We are able to trap arrays of aerosol droplets as shown in Fig. 2, which also outlines one of the difficulties of trapping in air. In a liquid medium it can be hard to reliably load a large array of trap sites with colloidal particles. One has to actively seek out the particles, but this can result in particles falling out of the trap or in multiple particles being trapped at a single site. Alternatively the trap can be static with particles flown in to try and fill the sites and this can lead to jamming, or particles knocking each other out. In air we have no choice but to wait for particles to fall into the traps. In the experimental geometry trap loading is far from optimized, and the images shown illustrate that although we have a relatively simple trap pattern, which would be easy to fill in a liquid, we may be unable to fill the sites at all if no aerosol flies into the trapping region of that site.
The current system allows xy translation of droplets in single jumps of up to 3.40 ± 0.02μm, which combined with a high refresh rate of ~25 frames per second allows xy translation at speeds up to 85μms-1. The precision to which we can translate droplets in x and y is 227 ± 1nm with control of droplets over the entire field of view; 45 by 60μm. The apparatus also allows z control of the droplets as shown in Fig. 3.
We are able to trap a range of droplet sizes from ~2.5 to 12μm in diameter and determine that the minimum power required to trap an aerosol is 0.38 ± 0.02mW and an axial Q value of 0.22 ± 0.01, which are all comparable to results in conventional tweezers . The droplet size is dependent on power with larger droplets requiring greater powers, as shown in Fig. 4.
This stable trapping and precise manipulation of water droplets allows not only their individual control but also the ability to coagulate multiple droplets both of which are demonstrated in Fig. 5.
One may imagine the Brownian motion of aerosol particles is too high, and the SLM refresh rate too slow to enable such precise control of water droplets. However, by calculating the displacement due to Brownian diffusivity using Eq. (1):
where k is Boltzmann’s constant, T is the temperature in Kelvin, Cc is the slip correction factor, μ is the viscosity of the surrounding fluid (air), Dp is the droplet diameter, and t is the time. Plotting the results, Fig 6, it is clear that for the droplet sizes studied here the displacement due to Brownian motion after the SLM response time of 16ms is significantly below a single droplet radius .
4. Discussion and conclusion
Clearly from Figs. 3, 4, and 6 a major hurdle in quantitative analysis is the inability to accurately size droplets from video images alone, due not only to their dynamic nature but also to the poor definition of their edges on the video output. However, precise droplet size measurement techniques have already been demonstrated  allowing for future accuracy improvement and more precise quantitative results.
The relationship between laser power and droplet size combined with the ability of holographic optical tweezers to control each individual trap site’s intensity will eventually allow some degree of size selective trapping.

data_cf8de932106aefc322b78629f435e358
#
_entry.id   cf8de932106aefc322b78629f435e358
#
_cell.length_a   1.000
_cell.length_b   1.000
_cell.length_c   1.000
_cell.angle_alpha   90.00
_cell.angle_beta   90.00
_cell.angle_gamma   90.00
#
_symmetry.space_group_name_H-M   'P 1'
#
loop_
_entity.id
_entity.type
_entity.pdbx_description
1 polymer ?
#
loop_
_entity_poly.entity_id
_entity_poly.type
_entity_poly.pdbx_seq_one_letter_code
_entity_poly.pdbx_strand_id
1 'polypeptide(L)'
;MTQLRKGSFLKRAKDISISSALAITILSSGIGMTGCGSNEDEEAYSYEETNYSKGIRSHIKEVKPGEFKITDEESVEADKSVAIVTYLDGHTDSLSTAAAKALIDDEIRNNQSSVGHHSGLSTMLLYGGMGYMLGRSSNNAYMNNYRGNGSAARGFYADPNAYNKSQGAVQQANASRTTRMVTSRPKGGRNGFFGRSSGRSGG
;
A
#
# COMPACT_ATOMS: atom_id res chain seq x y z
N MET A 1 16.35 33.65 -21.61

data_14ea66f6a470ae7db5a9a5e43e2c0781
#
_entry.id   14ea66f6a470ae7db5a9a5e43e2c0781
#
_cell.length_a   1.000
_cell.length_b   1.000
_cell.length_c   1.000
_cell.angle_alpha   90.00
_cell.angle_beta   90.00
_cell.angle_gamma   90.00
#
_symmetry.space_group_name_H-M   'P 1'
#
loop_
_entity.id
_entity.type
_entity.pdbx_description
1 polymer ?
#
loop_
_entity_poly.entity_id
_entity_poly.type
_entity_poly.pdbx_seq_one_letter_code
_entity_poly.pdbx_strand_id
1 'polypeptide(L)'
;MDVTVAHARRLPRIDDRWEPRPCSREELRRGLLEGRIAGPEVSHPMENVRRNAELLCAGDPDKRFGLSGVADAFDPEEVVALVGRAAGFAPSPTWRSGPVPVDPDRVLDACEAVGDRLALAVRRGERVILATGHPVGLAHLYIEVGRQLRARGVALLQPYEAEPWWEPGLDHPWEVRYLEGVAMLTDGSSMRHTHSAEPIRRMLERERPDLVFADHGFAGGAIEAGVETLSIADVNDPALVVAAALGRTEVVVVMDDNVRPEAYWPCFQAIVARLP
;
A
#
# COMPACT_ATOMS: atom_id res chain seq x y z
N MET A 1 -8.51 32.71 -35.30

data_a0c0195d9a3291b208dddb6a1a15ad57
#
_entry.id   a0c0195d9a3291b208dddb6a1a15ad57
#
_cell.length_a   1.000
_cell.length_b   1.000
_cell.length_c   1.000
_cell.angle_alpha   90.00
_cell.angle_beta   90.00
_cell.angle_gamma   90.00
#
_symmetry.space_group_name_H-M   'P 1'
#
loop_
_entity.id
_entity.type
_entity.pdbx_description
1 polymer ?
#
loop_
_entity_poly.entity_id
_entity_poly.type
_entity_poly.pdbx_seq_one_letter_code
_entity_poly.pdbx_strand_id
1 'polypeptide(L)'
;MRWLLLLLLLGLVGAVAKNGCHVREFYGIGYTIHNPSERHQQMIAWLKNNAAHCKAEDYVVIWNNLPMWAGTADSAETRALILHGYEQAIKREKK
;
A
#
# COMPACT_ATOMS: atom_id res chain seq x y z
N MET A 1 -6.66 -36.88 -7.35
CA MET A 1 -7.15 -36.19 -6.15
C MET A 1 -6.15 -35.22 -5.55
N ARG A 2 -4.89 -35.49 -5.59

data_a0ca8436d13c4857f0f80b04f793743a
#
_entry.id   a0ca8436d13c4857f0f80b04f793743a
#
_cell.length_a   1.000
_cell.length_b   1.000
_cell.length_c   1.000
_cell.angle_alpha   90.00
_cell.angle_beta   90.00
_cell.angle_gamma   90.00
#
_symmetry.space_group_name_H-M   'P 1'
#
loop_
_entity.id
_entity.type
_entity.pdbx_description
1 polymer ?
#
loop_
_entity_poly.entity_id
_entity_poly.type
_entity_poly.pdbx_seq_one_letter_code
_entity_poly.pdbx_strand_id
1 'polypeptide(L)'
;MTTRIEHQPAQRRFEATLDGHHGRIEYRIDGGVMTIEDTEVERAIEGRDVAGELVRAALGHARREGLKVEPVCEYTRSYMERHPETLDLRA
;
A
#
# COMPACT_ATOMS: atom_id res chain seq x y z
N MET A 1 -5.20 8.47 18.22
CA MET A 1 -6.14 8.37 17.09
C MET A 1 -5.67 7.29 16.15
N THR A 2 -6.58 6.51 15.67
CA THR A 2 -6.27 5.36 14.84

One problem encountered was the formation of water ‘puddles’ from parts of the aerosol cloud settling onto the microscope slide. Measuring tens of microns across they create sufficient aberrations in the beam to cause the loss of droplets from traps unless they are sited directly over the puddle’s centre where curvature is at a minimum. As a solution we applied a detergent surfactant to the slide thus increasing the wetting and reducing the formation of puddles.
The quantitative results shown above are specific to one concentration of sodium chloride solution, with any alteration in the aerosol composition significantly altering the droplet’s properties. This obviously increases the complexity over simple monodispersed or even polydispersed microspheres as they have fixed dimensions and properties where as droplets can condense, evaporate, absorb, and constantly interact with their surroundings.
The experiments described above show for the first time the optical trapping and control of arrays of aerosol particles. Further they demonstrate the applicability of using the slow (in comparison to acousto-optical deflection techniques) phase only SLMs to manipulate airborne particles and to coagulate them. However issues remain with the techniques as described for some applications. Better kinoform generation algorithms need to be implemented  in order to reduce the effects of ghost traps and increase the intensity uniformity of the pattern. As we are using a flow of aerosols from a nebuliser source we mimic how atmospheric aerosols might behave, and for real sampling strategies we must make robust devices that can cope with a range of particle sizes and velocities. To some extent this is what we have demonstrated. For other applications, such as airborne digital microfluidics, where we wish to have less random choices about which particles we trap and carry out droplet reactions with we must come up with better loading strategies for the traps. We envisage using single droplet maker devices (such as ink jet printer heads) to position the drops ready for accurate loading. Combining this sort of technique with the random process would also allow better implementation of digital microfluidics for real time sampling.
We envisage many applications for airborne optical manipulation and the initial type of work in this area is outlined in  and  with regard to atmospheric chemistry. Other application areas include the sampling and characterisation of aerosols [27,28] such as bioaerosol sampling for anti-bioterrorism related work  and combustion studies . There also exist many opportunities in more traditional optical manipulation studies, for example studying particle dynamics in the absence of a damping medium, optical rotation studies and even esoteric suggestions such as building neutrino detectors .
We would like to thank both Jonathan Reid and Laura Mitchem from Bristol University for helpful discussions and Kishan Dholakia (St. Andrews) for the use of the SLM. DRB would like to thank EPSRC for support, while DM is a Royal Society University Research Fellow. The work was partly funded by NERC and EPSRC.